Tarcocimab Tedromer Shows Promise for Diabetic Retinopathy in GLOW1


The anti-VEGF agent tarcocimab significantly improved diabetic retinopathy severity score compared with SHAM in a phase 3 study.

lead investigator Robert W. Wong, MD, from Austin Retina Associates

Robert W. Wong, MD

Credit: Austin Retina Associates

Intravitreal treatment with tarcocimab tedromer (KSI-301) resulted in a significant 41.1% 2-step or greater improvement in diabetic retinopathy severity score (DRSS) for patients with anti-VEGF naive non-proliferative diabetic retinopathy (NPDR), according to findings presented in a poster at the Association for Research in Vision and Ophthalmology (ARVO) 2024 Meeting.

Treatment with tarcocimab was compared with a sham injection, which saw just a 1.4% improvement in 2-step or greater DRSS. Overall, there was a 29-times increase in response rate ratio with tarcocimab (P <.0001), which was administered at up to a 6-month interval. These results successfully met the primary end point of the phase 3 GLOW1 study, resulting in a rejuvenation in interest for the medication.

"Tarcocimab given at up to 6-month dosing resulted in clinically meaningful reduction in severity of diabetic retinopathy, specifically 41% of subjects improved at least 2 steps in diabetic retinopathy severity scores compared to sham," lead investigator Robert W. Wong, MD, from Austin Retina Associates, told HCPLive over email. "We also found an 89% reduction in sight threatening complications such as advancement to proliferative diabetic retinopathy or anterior segment neovascularization when given 4 doses over twelve months as compared to sham. There was a 95% reduction of risk of developing diabetic macular edema as compared to sham."

Tarcocimab tedromer consist of an anti-VEGF antibody conjugated to a biopolymer, which is meant to extend the duration of effect for the medication by providing biologic benefits within the retina and by reducing friction. Additionally, the polymer contains other small and bioactive molecules, with a high overall drug-to-antibody ratio. "Tarcocimab is an anti-VEGF antibody biopolymer conjugate that allows for sustained treatment effect and durability as compared to current therapeutics available on the market," said Wong.

In the GLOW1 trial, the treatment was given at a progressively extended treatment interval, starting at day 1, then week 8 followed by week 20 and then every 24 weeks thereafter for a treatment-free interval of 6 months.

"As a clinician, what it is most relevant is the potential of 6-month dosing," said Wong. "The adoption of treatment has been historically limited due to the high treatment burden, so having this extended interval option can make a significant difference in the treatment of this patient."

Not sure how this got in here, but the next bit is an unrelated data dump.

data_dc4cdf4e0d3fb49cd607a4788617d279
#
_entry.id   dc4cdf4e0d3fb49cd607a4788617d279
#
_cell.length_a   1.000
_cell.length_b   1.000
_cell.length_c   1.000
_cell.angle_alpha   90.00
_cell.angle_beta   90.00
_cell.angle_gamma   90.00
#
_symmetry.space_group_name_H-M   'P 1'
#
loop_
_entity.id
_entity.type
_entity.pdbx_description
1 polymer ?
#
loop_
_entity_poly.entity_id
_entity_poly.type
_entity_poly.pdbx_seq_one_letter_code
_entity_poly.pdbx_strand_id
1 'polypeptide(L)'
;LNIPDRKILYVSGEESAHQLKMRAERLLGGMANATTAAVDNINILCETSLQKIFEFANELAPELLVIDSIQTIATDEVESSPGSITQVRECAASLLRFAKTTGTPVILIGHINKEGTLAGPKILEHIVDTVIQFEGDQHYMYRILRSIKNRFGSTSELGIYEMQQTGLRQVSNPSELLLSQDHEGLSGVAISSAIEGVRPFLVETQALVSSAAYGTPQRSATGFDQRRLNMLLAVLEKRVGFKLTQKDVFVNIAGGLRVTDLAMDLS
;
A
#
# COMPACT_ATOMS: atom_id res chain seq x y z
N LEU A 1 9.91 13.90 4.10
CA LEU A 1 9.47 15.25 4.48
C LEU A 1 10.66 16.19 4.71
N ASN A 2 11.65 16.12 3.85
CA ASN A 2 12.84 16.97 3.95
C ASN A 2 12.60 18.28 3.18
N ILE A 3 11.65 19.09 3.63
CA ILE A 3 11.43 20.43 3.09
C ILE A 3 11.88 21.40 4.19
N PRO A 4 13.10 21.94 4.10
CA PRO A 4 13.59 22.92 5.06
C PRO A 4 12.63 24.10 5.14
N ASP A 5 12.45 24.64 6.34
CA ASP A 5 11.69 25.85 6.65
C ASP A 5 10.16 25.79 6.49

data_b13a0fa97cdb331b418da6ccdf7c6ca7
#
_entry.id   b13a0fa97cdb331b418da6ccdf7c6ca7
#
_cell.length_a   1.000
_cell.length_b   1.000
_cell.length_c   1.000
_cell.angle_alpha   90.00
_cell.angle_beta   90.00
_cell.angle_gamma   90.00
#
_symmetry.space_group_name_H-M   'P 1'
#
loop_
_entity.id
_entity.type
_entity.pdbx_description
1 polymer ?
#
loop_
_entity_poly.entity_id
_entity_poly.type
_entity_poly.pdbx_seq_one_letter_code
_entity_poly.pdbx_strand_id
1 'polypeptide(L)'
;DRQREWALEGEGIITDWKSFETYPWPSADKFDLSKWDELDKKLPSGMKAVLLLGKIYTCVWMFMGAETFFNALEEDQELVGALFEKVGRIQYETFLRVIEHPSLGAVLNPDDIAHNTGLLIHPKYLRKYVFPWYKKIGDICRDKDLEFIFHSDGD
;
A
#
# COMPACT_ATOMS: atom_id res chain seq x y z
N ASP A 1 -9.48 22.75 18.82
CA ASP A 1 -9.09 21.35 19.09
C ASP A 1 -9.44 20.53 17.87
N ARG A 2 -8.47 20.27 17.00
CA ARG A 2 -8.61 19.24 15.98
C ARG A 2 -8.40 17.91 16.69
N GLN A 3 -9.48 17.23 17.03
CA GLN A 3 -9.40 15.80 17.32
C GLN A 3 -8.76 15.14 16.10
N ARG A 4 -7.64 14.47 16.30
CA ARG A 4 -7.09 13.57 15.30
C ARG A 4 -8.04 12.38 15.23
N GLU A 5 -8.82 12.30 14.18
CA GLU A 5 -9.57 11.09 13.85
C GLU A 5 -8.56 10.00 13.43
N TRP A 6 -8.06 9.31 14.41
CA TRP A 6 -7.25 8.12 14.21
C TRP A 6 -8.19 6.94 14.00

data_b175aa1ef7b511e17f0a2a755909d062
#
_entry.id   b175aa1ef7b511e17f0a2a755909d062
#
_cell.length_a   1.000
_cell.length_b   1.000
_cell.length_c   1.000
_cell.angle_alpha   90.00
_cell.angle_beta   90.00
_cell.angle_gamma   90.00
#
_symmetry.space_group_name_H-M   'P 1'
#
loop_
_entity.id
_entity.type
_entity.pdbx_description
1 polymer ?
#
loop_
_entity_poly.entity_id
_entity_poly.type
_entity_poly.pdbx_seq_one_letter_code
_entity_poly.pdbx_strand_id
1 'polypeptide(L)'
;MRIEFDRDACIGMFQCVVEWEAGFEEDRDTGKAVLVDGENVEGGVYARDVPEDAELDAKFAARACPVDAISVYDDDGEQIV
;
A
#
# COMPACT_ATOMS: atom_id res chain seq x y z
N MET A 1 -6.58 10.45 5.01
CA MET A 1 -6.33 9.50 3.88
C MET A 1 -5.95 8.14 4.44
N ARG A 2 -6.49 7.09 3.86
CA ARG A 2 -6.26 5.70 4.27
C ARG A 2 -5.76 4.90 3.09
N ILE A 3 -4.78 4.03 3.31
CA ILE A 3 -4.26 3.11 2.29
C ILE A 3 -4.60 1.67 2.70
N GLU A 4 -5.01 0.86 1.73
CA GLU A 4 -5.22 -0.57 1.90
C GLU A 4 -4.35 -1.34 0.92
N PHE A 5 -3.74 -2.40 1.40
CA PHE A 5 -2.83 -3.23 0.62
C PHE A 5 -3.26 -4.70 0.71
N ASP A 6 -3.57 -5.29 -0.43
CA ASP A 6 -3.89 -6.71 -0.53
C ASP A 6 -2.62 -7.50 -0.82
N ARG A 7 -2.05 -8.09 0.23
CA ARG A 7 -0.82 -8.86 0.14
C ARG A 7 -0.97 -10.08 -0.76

The baseline characteristics were well matched between the groups, with a mean age across arms of 56.7 years. In the tarcocimab arm (n = 128), the mean best corrected visual acuity (BCVA) at entry was 81.8 ETDRS letters (±5.79) and in the sham group (n = 125) it was 81.2 letters (±5.76). The central subfield thickness (CST) was a mean of 268.6 (±26.3) in the tarcocimab group and 265.3 (±25.05) in the sham arm. The baseline DRSS was at 53 or greater for 64.1% of those in the tarcocimab group compared with 64.0% in the sham arm. Overall, nearly all patients completed 48 weeks on the study, at 93.8% in the tarcocimab arm and 92% in the sham group.

For the key secondary end points, tarcocimab was found to reduce the risk of developing any sight-threatening complications, with 21.0% of those in the sham group developing these complications compared with only 2.3% in the treatment arm, an 89% risk reduction (P <.0001). Diabetic macular edema occurred in 13.7% of those in the sham group compared with 0.7% in the tarcocimab arm, which was a 95% reduction in risk (P <.0001).

Overall, 70% of patients treated with tarcocimab had at least a 1-step improvement in DRSS as compared with 10% of those in the sham group. A small portion of patients (5.6%) experienced a 3-step improvement in DRSS with the anti-VEGF agent compared with none in the sham arm. Overall, there was no change in DRSS seen for 78% of those in the sham group compared with 27.3% of those in the tarcocimab arm.

Kodiak, the company developing tarcocimab tedromer, had previously paused development into the VEGF ABC, following disappointing results in studies exploring the agent for macular edema. However, findings from the GLOW1 study, which were initially presented in November 2023, resulted in the research program being restarted and dialogues between Kodiak and the FDA to commence regarding a potential pivotal study for the agent. The new development path for tarcocimab is for macular edema following retinal vein occlusion (RVO), wet age-related macular degeneration (wAMD), and NPDR, the company noted. The phase 3 GLOW2 study is currently enrolling patients with NPDR (NCT06270836).


Wong RW, Janer D, Zawadzki R, et al. Tarcocimab tedromer (KSI-301) 5mg: outcomes of the Phase 3 GLOW Study in patients with non-proliferative diabetic retinopathy. Paper presented at the Association for Research in Vision and Ophthalmology (ARVO) 2024 Meeting, May 5–9, 2024.

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